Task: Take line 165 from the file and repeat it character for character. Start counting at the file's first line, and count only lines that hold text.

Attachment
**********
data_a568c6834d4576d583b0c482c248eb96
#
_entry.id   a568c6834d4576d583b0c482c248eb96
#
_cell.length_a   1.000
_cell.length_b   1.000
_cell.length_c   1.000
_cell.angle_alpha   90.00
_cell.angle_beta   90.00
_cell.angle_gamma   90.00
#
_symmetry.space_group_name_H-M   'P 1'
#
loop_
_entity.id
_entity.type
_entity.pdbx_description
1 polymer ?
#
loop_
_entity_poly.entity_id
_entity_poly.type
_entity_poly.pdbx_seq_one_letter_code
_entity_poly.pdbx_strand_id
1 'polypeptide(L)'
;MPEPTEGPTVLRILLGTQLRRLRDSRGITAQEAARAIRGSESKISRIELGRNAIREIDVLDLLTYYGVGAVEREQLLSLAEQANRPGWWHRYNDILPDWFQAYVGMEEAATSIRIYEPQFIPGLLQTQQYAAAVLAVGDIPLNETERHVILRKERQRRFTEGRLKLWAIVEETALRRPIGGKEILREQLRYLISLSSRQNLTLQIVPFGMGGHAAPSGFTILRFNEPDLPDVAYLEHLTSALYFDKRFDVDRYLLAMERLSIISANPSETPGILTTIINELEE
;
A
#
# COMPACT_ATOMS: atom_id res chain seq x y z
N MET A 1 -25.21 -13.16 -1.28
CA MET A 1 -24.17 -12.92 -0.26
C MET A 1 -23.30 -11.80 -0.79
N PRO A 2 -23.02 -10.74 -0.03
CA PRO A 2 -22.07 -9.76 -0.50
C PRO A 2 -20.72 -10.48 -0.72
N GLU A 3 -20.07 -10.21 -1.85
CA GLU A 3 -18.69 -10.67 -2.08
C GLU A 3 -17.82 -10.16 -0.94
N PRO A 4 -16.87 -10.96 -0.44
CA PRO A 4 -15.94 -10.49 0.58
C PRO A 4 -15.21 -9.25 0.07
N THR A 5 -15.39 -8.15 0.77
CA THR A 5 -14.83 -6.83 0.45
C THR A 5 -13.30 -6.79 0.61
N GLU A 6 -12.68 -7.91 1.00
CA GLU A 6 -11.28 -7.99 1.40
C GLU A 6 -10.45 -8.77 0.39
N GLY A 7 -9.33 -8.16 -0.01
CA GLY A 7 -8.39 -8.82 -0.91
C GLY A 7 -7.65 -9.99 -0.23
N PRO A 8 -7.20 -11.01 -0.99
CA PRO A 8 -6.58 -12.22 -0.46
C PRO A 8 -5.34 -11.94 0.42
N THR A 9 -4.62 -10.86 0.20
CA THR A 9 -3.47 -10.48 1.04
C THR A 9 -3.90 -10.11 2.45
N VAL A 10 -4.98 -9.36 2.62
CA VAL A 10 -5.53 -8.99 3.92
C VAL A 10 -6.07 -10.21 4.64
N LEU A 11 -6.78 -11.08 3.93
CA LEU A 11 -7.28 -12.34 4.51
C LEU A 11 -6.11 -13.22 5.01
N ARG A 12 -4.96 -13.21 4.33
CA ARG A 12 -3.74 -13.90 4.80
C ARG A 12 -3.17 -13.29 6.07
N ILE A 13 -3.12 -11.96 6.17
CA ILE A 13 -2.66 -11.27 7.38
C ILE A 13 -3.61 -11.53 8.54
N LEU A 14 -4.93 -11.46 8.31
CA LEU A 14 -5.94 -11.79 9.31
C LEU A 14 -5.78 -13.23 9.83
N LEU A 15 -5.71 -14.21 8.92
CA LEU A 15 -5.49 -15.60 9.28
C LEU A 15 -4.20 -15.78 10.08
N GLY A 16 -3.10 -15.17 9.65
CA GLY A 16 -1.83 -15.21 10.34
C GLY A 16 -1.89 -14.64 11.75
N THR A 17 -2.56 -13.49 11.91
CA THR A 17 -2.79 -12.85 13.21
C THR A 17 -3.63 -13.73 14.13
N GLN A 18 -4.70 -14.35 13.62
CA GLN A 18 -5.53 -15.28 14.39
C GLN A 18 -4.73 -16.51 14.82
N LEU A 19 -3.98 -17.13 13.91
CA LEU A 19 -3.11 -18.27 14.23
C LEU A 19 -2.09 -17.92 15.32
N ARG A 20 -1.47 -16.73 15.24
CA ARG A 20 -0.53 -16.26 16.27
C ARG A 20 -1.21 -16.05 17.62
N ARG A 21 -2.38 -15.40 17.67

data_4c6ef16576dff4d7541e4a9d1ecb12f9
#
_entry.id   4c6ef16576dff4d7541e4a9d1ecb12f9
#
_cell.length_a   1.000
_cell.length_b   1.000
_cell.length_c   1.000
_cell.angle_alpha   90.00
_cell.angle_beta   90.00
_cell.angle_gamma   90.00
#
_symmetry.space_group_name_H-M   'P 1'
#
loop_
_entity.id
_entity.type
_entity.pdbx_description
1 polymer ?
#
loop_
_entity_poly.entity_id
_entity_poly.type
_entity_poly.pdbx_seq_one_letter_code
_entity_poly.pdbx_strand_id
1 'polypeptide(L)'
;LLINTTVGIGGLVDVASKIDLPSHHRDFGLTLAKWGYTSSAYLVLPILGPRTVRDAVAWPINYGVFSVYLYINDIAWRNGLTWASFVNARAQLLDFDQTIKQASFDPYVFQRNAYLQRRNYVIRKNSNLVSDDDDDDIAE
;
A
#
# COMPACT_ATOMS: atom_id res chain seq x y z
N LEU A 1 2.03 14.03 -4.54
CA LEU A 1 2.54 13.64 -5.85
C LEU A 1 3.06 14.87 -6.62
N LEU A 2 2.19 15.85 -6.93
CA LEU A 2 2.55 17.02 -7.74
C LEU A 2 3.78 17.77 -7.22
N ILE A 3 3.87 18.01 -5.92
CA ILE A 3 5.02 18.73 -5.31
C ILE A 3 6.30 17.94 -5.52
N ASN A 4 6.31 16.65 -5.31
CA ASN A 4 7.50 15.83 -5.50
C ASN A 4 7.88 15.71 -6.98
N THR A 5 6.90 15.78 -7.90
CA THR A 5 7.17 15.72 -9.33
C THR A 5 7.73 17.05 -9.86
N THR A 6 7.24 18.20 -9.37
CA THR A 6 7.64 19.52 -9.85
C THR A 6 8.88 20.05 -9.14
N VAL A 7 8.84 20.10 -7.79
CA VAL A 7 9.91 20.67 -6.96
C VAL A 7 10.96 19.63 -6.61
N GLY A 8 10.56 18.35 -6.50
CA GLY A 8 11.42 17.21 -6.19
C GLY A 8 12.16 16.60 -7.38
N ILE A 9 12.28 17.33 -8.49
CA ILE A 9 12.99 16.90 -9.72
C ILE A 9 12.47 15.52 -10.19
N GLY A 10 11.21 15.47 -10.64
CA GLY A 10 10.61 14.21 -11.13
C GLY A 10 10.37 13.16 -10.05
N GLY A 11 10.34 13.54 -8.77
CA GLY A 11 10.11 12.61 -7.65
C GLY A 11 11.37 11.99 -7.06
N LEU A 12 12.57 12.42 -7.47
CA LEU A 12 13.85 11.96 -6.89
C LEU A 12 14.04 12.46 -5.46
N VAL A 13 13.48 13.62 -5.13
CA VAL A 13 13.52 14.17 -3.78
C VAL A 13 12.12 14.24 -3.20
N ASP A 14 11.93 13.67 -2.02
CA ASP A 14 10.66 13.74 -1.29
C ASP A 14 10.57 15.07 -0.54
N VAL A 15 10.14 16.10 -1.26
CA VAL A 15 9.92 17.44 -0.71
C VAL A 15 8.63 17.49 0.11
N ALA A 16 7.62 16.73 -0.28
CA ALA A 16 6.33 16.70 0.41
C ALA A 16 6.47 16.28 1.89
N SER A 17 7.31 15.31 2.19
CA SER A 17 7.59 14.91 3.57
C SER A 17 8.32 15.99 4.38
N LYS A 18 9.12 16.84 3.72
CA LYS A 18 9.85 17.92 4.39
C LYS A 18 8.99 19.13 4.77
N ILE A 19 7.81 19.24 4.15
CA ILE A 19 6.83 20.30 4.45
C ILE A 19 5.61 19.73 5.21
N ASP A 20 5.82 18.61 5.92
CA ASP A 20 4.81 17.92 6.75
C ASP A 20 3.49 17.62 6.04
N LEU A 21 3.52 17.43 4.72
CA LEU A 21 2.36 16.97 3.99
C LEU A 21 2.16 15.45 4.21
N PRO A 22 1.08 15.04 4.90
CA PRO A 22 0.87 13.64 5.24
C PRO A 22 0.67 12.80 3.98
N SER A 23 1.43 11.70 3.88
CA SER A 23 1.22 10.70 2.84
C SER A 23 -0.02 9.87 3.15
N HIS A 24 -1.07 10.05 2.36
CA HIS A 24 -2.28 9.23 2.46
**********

CA VAL A 15 9.92 17.44 -0.71